… Air raid shelters in London
Last year’s Annual Report gave a full account of the magificent new building which the Council had built in Salusbury Road, Brondesbury, for the Industrial Sections of the Society’s work. This work was rudely interrupted by the declaration of War. A hundred of our journeymen and journeywomen availed themselves of the Government’s offer of voluntary evecuation and on Saturday, the 22nd of September, where taken with wives and guides by motor-coach to Exeter.
The work of blacking out Salusbury Road and of providing Air Raid Shelters was immediately put in hand and completed at a cost of £1,000. Those workers who elected to remain in London continued to attend daily. The Basket Department accepted large orders for the Government and our blind journeymen are proud to think that by their strenuous exertions they are contributing directly to the national effort.
The same applies to the Bedding Department, where many mattresses have been made for the Royal Airforce. The Shoe Reparing Department has been in a more difficult position. It depends on the public for its orders, and the evecuation of their homes by thousands of our customers has substantially reduced our turnover.
Last summer that turnover reached a figure of 3,500 pairs per week and this has now fallen to about 2,000. We have in consequence been unable to keep all our blind shoe repairers fully employed, while limitations of petrol supplies has added to our difficulties. The Flat and Circular Knitting Departments are both carrying on successfully, though the Government’s wool rationing measures are proving a serious handicap. The Council are taking steps to establish Knitting and Basketing Making Departments in Exeter, and hope that before long their blind workers who have been transferred to that town will once again be fully employed.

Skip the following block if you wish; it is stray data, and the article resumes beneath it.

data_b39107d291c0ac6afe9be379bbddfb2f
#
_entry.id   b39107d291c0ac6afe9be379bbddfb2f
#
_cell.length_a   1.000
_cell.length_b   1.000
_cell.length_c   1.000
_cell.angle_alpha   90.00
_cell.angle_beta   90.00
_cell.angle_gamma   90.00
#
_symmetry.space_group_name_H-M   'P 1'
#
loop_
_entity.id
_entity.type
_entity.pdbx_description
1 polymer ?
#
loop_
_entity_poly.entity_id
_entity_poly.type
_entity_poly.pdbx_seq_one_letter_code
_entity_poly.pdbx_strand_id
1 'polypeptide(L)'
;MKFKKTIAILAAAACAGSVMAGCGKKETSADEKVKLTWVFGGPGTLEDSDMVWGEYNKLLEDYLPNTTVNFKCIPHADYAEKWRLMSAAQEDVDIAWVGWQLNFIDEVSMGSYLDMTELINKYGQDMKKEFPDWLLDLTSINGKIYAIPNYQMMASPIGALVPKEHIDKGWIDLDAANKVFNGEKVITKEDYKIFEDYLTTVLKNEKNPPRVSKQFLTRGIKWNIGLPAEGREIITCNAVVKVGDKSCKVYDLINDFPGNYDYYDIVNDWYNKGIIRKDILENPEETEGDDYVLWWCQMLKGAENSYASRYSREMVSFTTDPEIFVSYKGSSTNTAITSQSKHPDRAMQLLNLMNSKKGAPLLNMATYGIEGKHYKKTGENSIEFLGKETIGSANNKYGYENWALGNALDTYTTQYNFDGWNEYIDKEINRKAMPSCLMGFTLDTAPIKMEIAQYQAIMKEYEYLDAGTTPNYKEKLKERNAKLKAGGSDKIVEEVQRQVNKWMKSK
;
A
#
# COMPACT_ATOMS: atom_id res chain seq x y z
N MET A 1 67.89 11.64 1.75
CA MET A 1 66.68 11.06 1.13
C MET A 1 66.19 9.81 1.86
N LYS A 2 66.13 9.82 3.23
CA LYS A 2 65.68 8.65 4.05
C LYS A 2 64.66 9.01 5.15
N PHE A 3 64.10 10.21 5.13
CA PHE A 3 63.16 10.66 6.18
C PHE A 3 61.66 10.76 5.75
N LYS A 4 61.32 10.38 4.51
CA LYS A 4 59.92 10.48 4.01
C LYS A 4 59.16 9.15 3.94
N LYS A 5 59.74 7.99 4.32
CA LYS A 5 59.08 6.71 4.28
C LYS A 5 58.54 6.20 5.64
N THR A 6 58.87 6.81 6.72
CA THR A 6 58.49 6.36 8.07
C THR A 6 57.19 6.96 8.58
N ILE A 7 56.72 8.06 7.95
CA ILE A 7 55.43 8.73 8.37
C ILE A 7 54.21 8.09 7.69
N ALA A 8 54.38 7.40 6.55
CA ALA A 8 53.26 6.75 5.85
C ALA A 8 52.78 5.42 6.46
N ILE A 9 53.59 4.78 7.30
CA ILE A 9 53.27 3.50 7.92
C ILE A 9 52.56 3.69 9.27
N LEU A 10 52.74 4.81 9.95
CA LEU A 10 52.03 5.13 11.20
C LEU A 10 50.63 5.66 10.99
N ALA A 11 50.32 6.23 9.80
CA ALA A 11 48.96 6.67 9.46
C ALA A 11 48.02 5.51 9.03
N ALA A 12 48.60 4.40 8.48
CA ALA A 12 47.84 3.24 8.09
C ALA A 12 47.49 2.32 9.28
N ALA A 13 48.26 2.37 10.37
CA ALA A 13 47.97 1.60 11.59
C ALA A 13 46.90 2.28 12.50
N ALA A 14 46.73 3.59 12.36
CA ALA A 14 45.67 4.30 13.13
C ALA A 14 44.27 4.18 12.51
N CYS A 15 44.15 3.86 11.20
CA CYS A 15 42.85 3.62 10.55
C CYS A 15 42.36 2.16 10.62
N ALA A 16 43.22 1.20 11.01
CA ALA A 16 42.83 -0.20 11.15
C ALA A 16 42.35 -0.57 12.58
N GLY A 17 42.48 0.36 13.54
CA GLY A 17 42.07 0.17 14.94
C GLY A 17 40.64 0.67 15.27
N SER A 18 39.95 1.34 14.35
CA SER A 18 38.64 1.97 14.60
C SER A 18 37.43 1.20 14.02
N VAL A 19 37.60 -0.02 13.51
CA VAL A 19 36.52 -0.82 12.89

… these days of bitter stress
The Council realise that in these days of bitter stress the thoughts of everyone turned towards the national effort, and the financial assistance of the generous is largely diverted to War Charities. It must be agreed, however, that welfare services cannot be allowed to lapse. Among these, on that will always appeal to the open-handed and the sympathetic is the care of the blind.
The war has already substanially reduced the income of the Society, while its expenses have increased. In laying before their many friends and the public generally this short statement of their year’s work, the Council would beg most ernestly for the continuance of that generous support which for years past theur have so gratefully received.
The call of the seven hundred boys and girls, men and women under the care of the Society must not go unanswered even in this time of unexampled danger and preoccupation.
By order of the council,
Superintendent and Secretary